by Tony Carrick
Installing a vinyl fence yourself can provide much-needed privacy, keep the family dog corralled, and add to the aesthetic appeal of your home for many years to come. You may even save some money in the process—but only if you follow the proper installation procedures.
Although few do-it-yourselfers relish the prospect of a weekend spent mixing hundreds of pounds of concrete and digging numerous post holes, most can handle a vinyl fence installation. In fact, according to the data collected by HomeAdvisor and its network of service professionals, these handy homeowners can save up to a third of the expense of a new fence by replacing professional labor costs with a little elbow grease.
Before diving into a project unprepared, consider the most common pitfalls. Overlooked building regulations, poorly set posts, and insufficient prep work can create problems that quickly eat into those savings and shorten the life of a fence. If you want your vinyl fence project to stand as a testament to your DIY abilities for a long time, you’ll need to make sure you follow some important dos and don’ts.
Begin prepping your yard for the installation by calling 811 (or visiting call811.com) to schedule times for your utility companies to visit. They often bury lines around your home, so you’ll need representatives from each to mark the location of said lines. The process takes about a week, but don’t skip it. Digging without knowing what’s below is dangerous. Hitting a utility line with a shovel can result in serious injury or even death.
If you plan to erect the fence along the edge of your yard, verify the property line by checking your deed or by visiting the local assessor’s office. While this step may seem inconvenient, it’s certainly preferable to digging up a fence you inadvertently built on your neighbor’s property!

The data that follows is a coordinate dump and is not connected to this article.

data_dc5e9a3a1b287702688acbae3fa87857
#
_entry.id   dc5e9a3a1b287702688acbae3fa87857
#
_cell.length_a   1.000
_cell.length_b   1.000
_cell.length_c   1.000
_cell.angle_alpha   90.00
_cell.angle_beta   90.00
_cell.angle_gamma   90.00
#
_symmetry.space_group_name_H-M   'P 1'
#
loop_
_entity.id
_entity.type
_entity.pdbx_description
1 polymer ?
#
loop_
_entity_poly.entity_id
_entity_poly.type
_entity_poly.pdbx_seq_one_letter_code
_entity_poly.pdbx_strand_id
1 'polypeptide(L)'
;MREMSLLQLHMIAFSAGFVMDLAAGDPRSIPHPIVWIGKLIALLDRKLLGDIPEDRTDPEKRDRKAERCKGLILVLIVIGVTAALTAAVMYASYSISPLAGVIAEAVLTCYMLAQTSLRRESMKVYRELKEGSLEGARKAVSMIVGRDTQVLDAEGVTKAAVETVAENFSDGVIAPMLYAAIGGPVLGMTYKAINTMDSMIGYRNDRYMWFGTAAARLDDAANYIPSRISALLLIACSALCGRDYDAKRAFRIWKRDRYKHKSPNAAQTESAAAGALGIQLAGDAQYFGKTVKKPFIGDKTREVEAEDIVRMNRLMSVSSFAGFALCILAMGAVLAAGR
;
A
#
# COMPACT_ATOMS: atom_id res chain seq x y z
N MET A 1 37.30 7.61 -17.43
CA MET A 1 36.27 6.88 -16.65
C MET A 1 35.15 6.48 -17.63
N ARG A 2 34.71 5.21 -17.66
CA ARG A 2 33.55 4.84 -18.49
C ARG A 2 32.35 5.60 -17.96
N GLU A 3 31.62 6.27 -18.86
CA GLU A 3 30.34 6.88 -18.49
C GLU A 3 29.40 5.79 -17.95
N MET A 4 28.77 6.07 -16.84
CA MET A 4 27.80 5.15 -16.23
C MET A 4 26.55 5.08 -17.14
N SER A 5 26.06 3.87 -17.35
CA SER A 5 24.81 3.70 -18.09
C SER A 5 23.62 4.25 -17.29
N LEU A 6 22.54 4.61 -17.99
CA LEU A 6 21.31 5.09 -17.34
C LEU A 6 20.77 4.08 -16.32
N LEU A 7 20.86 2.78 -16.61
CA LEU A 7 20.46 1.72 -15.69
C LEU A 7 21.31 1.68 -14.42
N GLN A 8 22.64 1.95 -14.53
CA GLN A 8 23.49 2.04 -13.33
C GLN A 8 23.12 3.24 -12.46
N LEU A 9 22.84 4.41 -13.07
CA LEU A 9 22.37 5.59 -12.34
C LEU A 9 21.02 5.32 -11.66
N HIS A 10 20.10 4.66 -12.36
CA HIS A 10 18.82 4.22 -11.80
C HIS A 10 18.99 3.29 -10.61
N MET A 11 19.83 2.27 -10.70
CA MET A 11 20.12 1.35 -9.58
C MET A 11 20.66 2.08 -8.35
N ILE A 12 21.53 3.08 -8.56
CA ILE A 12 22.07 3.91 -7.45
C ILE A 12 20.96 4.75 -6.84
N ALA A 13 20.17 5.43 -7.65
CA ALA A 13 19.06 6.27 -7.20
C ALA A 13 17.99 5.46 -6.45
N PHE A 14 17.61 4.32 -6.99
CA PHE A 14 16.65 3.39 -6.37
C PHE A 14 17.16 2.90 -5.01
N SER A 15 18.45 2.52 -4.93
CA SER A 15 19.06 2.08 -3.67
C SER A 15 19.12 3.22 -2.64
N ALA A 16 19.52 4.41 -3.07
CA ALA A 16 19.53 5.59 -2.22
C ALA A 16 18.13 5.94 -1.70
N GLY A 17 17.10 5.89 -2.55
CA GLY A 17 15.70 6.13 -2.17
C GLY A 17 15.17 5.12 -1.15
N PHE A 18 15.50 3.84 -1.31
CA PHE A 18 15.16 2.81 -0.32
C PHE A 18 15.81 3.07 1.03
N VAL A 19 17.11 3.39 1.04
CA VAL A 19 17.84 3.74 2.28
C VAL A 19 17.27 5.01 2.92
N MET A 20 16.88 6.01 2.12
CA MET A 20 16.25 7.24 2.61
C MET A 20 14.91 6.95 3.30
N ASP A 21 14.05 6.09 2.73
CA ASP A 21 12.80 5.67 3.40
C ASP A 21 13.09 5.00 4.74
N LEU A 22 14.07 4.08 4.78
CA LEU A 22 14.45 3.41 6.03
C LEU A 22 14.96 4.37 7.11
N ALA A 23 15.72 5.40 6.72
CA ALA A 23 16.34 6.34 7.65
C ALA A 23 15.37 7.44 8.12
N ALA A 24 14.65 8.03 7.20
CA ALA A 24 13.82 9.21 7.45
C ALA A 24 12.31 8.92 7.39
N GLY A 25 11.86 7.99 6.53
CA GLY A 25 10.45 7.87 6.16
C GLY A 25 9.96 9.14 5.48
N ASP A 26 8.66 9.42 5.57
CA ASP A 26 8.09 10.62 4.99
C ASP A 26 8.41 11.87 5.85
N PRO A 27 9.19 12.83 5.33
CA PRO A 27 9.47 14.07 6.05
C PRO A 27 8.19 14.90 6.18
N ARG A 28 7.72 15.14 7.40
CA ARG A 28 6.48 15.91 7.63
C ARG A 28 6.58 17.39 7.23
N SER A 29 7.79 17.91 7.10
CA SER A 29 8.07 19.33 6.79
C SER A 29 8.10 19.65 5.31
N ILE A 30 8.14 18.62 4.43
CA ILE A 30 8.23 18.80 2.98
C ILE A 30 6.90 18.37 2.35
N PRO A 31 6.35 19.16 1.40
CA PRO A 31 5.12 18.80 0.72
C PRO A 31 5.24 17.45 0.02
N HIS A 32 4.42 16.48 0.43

Once you’ve located the utility lines and established your property line, mark the perimeter of your fence with a can of brightly colored spray paint. Finally, clear away any rocks, plants, or debris that might be in the way.
Vinyl fencing will bend without breaking, allowing it to withstand high winds and minor impacts. This flexibility depends on proper vinyl fence installation. Install the posts too close together, and the vinyl fence panels will fit so tightly that they become rigid. This limits the vinyl’s ability to bend, increasing the likelihood that high winds or an errant object will damage the fence. You can avoid this issue by spacing the posts a full panel’s width apart and avoid having to cut a panel to a smaller size wherever possible.
Also, keep in mind that, like wood, vinyl fencing also expands and contracts. While wood swells when exposed to moisture, vinyl expands during hot weather. If you fit the fence panels too tightly between the posts, there will be no room to accommodate this expansion, which could result in warping or buckling. To prevent this from happening, each panel should have a few millimeters of wiggle room when installed.
DON’T dig shallow holes.
Your fence is only as strong as the posts holding it up, so set each post securely in the ground—especially if you are in an area with high winds or soft soil. Posts with shallow holes are more likely to eventually lean under the weight of the fence or even blow over altogether in extreme weather.
So, how deep should fence posts be exactly? Although depth requirements vary depending on soil conditions and climate, you generally want a third of the post length to be in the ground. You also need to account for an additional 6 inches of gravel, which provides a base that will help drain water away from the post. So, if you’re planning on setting a post 3 feet deep, you’ll need to dig a hole that is 3 feet 6 inches deep to account for the gravel layer.